Commissioner Jacobs came to the DHSS last year with the goal of having a Commissioner's Asthma Summit as a primary tool in reducing the incidence and impact of asthma in New Jersey. Experts and health care professionals from throughout New Jersey and the United States joined the commissioner in the daylong conference to improve strategies for addressing asthma care throughout the state.

"This Summit brings together state and national leaders in asthma care with New Jersey's front line health care professionals to improve the effectiveness of asthma care in our state," said Commissioner Jacobs. "We must do something to reduce the disparities poor, minority and multicultural communities in New Jersey face from asthma, and the participants in this Summit are the people who can do it."

Conference participants will explore the nature and extent of asthma disparities and promising approaches to reducing these disparities. Participants will increase their knowledge and understanding of asthma care "best practices" and learn models for care that incorporate these best practices combined with cultural competency. When they return to their clinics, schools and medical facilities they will have developed a network of medical professionals and resources to aid in implementing what they've learned.

Staff from Centers participating in the Collaborative will attend seminars and educational programs lead by national asthma experts via the Internet, teleconferences and in face-to-face meetings.

The Collaborative's goals include:

Increasing the percentage of patients with current asthma severity assessments to 90 percent or better;

Increasing the percentage of patients with persistent asthma who properly use inhaled anti-inflammatory medication to 95 percent or better;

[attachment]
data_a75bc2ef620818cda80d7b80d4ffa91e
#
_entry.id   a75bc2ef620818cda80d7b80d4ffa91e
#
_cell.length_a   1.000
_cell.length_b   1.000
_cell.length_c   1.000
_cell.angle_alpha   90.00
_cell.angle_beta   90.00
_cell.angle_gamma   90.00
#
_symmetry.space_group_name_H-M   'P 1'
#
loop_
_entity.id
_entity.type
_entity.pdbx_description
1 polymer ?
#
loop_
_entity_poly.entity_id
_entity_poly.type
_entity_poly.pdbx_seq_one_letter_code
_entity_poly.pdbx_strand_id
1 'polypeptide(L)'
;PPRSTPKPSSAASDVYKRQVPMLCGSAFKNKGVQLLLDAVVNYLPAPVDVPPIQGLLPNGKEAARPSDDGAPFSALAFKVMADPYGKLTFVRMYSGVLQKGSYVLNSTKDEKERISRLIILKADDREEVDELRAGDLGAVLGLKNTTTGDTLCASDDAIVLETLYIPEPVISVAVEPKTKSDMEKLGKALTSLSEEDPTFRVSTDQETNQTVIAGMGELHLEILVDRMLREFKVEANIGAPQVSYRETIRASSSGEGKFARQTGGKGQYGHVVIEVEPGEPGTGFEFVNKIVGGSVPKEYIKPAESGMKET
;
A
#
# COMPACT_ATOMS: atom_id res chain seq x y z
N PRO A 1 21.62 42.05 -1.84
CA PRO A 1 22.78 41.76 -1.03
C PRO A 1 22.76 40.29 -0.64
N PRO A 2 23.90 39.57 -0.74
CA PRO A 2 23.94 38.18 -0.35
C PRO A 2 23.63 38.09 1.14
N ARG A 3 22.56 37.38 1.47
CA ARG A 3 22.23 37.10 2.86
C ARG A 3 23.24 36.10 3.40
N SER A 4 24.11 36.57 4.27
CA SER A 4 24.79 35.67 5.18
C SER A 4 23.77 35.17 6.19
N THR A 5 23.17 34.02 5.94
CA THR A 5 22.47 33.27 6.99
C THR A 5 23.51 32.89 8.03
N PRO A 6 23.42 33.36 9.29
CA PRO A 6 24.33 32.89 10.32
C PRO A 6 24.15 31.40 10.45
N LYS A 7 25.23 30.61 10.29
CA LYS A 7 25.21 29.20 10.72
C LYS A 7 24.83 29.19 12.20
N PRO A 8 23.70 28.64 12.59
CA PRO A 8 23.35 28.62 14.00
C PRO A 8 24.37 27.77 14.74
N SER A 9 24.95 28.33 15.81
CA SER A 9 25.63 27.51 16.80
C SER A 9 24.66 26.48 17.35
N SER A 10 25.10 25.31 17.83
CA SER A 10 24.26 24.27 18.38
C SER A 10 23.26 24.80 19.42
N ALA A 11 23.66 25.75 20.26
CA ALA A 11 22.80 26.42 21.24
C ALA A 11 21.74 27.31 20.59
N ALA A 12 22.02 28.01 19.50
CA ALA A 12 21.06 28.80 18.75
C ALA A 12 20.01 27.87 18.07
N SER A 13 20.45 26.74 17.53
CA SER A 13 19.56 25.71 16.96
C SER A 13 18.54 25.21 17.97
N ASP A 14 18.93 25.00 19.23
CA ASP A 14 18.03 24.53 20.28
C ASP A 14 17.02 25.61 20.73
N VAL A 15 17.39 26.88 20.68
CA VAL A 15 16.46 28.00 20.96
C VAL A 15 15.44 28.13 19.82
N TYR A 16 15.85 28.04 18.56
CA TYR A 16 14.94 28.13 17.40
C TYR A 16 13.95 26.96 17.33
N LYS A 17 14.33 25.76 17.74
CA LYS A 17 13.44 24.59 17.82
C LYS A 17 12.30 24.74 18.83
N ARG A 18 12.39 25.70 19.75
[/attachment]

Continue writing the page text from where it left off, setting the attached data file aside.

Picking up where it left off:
Increasing the average number of symptom-free days for asthma patients to 10 days every two weeks.

Reaching these measures would significantly improve the quality of life for thousands of low-income and uninsured asthma suffers in New Jersey. For instance, it is estimated that only 30 percent of asthma patients at these health centers are properly using their anti-inflammatory medication. An increase to 95 percent would potentially help more than 6,000 people reduce the likelihood of lost work and school time or even hospitalization.

Asthma is a serious chronic disease of the lungs that is caused by inflammation in the airways that afflicts people of all ages and backgrounds. Asthma attacks are often triggered by environmental factors such as cigarette smoke, pollution or dust and can result in significant restrictions of activity, hospitalization or even death. Other triggers include weather changes, exercise, pet dander and allergens.

While there is no cure for asthma, it can be prevented and controlled with proper care. People with asthma can live normal, active lives. Most illnesses and death resulting from asthma can be prevented if the disease is managed according to established guidelines.

More information on asthma and asthma care in New Jersey is available at